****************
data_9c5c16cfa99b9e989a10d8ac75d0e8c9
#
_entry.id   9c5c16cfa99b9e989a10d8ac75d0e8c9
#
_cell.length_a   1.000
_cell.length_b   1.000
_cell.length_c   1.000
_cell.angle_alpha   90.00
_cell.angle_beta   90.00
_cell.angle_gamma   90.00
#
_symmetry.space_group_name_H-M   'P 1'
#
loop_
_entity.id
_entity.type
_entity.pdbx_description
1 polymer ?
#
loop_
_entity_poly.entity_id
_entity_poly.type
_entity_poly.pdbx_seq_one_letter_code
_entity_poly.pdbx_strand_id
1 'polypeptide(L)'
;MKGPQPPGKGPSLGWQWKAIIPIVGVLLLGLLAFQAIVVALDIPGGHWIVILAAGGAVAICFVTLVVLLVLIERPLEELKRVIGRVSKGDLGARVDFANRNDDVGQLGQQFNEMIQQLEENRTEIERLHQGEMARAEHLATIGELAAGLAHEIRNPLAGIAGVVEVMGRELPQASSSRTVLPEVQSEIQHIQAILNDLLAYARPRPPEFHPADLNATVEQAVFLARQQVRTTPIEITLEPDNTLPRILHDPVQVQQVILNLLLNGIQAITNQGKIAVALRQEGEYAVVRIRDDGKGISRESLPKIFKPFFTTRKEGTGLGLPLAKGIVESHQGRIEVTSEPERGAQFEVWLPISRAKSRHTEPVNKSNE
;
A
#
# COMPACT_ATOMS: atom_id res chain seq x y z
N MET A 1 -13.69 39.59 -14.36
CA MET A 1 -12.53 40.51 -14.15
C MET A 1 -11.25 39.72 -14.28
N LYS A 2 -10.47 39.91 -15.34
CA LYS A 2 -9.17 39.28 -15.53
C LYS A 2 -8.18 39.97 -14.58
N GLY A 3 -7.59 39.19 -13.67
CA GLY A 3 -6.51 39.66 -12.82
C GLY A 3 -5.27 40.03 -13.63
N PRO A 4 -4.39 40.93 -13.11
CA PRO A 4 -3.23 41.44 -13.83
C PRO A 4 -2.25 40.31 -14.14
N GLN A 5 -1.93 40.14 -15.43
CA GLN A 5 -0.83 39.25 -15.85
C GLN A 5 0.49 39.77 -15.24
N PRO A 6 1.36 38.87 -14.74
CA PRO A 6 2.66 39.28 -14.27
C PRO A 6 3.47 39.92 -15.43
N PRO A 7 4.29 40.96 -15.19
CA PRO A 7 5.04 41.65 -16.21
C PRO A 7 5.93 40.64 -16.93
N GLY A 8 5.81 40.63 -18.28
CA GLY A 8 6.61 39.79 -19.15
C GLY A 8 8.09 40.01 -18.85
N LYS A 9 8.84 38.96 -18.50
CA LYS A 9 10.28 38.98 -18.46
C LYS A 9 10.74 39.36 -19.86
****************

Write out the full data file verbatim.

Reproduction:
data_9c5c16cfa99b9e989a10d8ac75d0e8c9
#
_entry.id   9c5c16cfa99b9e989a10d8ac75d0e8c9
#
_cell.length_a   1.000
_cell.length_b   1.000
_cell.length_c   1.000
_cell.angle_alpha   90.00
_cell.angle_beta   90.00
_cell.angle_gamma   90.00
#
_symmetry.space_group_name_H-M   'P 1'
#
loop_
_entity.id
_entity.type
_entity.pdbx_description
1 polymer ?
#
loop_
_entity_poly.entity_id
_entity_poly.type
_entity_poly.pdbx_seq_one_letter_code
_entity_poly.pdbx_strand_id
1 'polypeptide(L)'
;MKGPQPPGKGPSLGWQWKAIIPIVGVLLLGLLAFQAIVVALDIPGGHWIVILAAGGAVAICFVTLVVLLVLIERPLEELKRVIGRVSKGDLGARVDFANRNDDVGQLGQQFNEMIQQLEENRTEIERLHQGEMARAEHLATIGELAAGLAHEIRNPLAGIAGVVEVMGRELPQASSSRTVLPEVQSEIQHIQAILNDLLAYARPRPPEFHPADLNATVEQAVFLARQQVRTTPIEITLEPDNTLPRILHDPVQVQQVILNLLLNGIQAITNQGKIAVALRQEGEYAVVRIRDDGKGISRESLPKIFKPFFTTRKEGTGLGLPLAKGIVESHQGRIEVTSEPERGAQFEVWLPISRAKSRHTEPVNKSNE
;
A
#
# COMPACT_ATOMS: atom_id res chain seq x y z
N MET A 1 -13.69 39.59 -14.36
CA MET A 1 -12.53 40.51 -14.15
C MET A 1 -11.25 39.72 -14.28
N LYS A 2 -10.47 39.91 -15.34
CA LYS A 2 -9.17 39.28 -15.53
C LYS A 2 -8.18 39.97 -14.58
N GLY A 3 -7.59 39.19 -13.67
CA GLY A 3 -6.51 39.66 -12.82
C GLY A 3 -5.27 40.03 -13.63
N PRO A 4 -4.39 40.93 -13.11
CA PRO A 4 -3.23 41.44 -13.83
C PRO A 4 -2.25 40.31 -14.14
N GLN A 5 -1.93 40.14 -15.43
CA GLN A 5 -0.83 39.25 -15.85
C GLN A 5 0.49 39.77 -15.24
N PRO A 6 1.36 38.87 -14.74
CA PRO A 6 2.66 39.28 -14.27
C PRO A 6 3.47 39.92 -15.43
N PRO A 7 4.29 40.96 -15.19
CA PRO A 7 5.04 41.65 -16.21
C PRO A 7 5.93 40.64 -16.93
N GLY A 8 5.81 40.63 -18.28
CA GLY A 8 6.61 39.79 -19.15
C GLY A 8 8.09 40.01 -18.85
N LYS A 9 8.84 38.96 -18.50
CA LYS A 9 10.28 38.98 -18.46
C LYS A 9 10.74 39.36 -19.86